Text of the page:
Samsung to build China chip plant
The world’s No. 1 manufacturer of computer memory chips got the nod from the Korean government yesterday after filing its request on Dec. 6, the ministry said.
The company’s desire to build a second overseas semiconductor production facility to bolster its plant in Austin, Texas, flags its belief in the burgeoning China market and its appetite for smart gadgets. NAND chips are mostly used in mobile devices.
Under Korea’s Industry Technology Protection Law, local companies must seek approval before setting up facilities overseas for products that contain one of about 50 core Korean technologies, due in part to fear of leakages of trade secrets.
Other protected technologies include drill vessels and hybrid engine parts.
According to the ministry, Samsung cited two factors in its request: higher demand for NAND flash memory chips due to the popularity of smart devices and greater need to be physically closer to the China market due to its exponential growth.
The chips in question are used to store data for devices such as digital cameras, portable music players and mobile communications devices. As market experts predict China will become the world’s biggest market for smartphones, tablets and flat-screen TVs in a few years, major players are rushing in to try and secure brand loyalty.
Having a chip operation in China would help Samsung better supply goods to Chinese customers as well as compete with Chinese chipmakers, who have been fast increasing their presence in the global arena.
The China plant will roll out Samsung’s most advanced NAND flash memory chips. If Beijing gives its approval, construction is expected to begin within six months, with mass production slated for the second half of 2013.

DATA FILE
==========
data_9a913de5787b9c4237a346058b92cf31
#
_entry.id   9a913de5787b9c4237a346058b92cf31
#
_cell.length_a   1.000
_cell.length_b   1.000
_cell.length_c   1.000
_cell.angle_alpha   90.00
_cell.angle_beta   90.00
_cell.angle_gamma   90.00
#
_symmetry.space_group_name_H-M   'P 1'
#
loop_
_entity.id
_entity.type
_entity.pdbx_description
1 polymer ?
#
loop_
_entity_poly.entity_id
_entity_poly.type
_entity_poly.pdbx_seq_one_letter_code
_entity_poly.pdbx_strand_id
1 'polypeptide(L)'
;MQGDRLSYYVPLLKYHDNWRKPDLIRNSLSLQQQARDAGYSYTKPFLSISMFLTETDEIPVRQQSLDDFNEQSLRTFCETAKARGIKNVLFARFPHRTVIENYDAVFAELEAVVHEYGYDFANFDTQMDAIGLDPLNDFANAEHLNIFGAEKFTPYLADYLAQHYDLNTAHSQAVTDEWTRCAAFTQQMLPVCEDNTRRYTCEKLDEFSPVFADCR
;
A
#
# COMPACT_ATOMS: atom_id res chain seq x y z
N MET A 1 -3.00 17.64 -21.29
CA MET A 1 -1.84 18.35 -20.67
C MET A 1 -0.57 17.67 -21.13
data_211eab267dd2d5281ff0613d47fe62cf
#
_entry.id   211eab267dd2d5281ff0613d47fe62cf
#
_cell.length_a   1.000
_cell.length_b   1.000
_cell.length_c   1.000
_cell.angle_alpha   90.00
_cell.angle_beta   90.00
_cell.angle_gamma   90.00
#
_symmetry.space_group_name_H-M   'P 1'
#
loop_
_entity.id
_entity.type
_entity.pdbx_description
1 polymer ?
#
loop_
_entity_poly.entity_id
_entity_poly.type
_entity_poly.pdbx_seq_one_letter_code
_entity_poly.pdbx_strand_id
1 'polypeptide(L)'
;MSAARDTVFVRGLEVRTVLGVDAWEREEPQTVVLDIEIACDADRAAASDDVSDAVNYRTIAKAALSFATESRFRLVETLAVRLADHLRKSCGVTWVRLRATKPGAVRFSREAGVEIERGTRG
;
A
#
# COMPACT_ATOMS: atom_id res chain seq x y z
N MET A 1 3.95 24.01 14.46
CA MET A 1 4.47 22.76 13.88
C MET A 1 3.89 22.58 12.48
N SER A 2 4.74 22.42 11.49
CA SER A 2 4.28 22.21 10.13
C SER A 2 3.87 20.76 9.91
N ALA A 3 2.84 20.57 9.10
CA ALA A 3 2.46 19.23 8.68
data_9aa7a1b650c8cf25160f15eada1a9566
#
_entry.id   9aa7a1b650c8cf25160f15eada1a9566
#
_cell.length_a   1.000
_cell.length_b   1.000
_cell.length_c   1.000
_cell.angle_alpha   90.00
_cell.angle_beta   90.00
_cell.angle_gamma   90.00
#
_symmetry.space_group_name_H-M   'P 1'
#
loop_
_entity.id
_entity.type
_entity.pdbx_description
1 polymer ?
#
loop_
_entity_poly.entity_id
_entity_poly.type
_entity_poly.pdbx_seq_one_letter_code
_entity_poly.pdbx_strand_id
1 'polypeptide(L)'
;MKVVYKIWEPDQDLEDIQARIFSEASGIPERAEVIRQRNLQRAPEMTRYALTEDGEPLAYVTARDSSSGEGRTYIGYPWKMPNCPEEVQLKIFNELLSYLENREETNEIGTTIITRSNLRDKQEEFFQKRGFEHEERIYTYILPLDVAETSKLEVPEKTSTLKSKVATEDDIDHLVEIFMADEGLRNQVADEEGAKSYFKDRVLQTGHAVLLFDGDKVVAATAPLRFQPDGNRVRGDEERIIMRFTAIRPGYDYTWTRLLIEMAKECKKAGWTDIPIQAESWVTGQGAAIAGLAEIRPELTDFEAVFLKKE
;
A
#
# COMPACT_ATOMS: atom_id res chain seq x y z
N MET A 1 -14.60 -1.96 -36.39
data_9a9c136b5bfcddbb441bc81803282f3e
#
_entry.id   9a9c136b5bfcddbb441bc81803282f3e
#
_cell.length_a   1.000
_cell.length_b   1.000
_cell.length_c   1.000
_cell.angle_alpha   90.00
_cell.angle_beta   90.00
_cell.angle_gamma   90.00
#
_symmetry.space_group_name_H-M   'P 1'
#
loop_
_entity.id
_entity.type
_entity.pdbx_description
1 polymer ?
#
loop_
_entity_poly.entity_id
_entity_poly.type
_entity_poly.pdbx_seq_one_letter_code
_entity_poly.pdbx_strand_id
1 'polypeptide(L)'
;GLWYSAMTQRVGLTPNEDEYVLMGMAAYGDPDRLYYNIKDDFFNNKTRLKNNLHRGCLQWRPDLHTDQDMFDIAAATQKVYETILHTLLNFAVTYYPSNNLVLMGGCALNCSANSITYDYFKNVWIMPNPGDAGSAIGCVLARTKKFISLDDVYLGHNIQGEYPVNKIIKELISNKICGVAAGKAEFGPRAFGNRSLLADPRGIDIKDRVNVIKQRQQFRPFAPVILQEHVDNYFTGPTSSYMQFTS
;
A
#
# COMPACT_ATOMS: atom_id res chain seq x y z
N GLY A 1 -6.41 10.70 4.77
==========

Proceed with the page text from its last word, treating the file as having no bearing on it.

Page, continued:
The plant will be able to produce 100,000 12-inch-diameter wafers per month, putting it on par with Samsung’s 16 chip plants in Korea.
“We will negotiate with the Chinese government and choose the site for the plant at a later date,” a Samsung official said. According to industry sources, it usually requires 3 trillion won to 5 trillion won ($2.6 billion to $4.4 billion) to build a cutting-edge semiconductor production facility.
According to Korean media reports, Samsung and Beijing have different ideas about the location.
Samsung is reportedly eyeing the capital given its strong logistics, transportation and infrastructure. Also, multinational IT corporations like IBM, Microsoft and HP, as well as a string of Korean IT firms, have set up bases there.
But the Chinese government is hoping that Samsung chooses western or central regions as part of its “Go West” campaign to invigorate regional economies.
Meanwhile, Seoul has shown itself preoccupied with possible technology leaks, which could result in enormous losses for a company like Samsung.
When the possibility popped up several years ago that Hynix, the world’s second-largest memory chipmaker, may be sold to a Chinese company, there was strong opposition from the local industry and public. Critics argued that the move could lead to the sale of Hynix’s proprietary technologies to foreign competitors.
Samsung said it will minimize the possibility of technology leaks by only transferring its technology to its new China branch office.
By Kim Hyung-eun [firstname.lastname@example.org]
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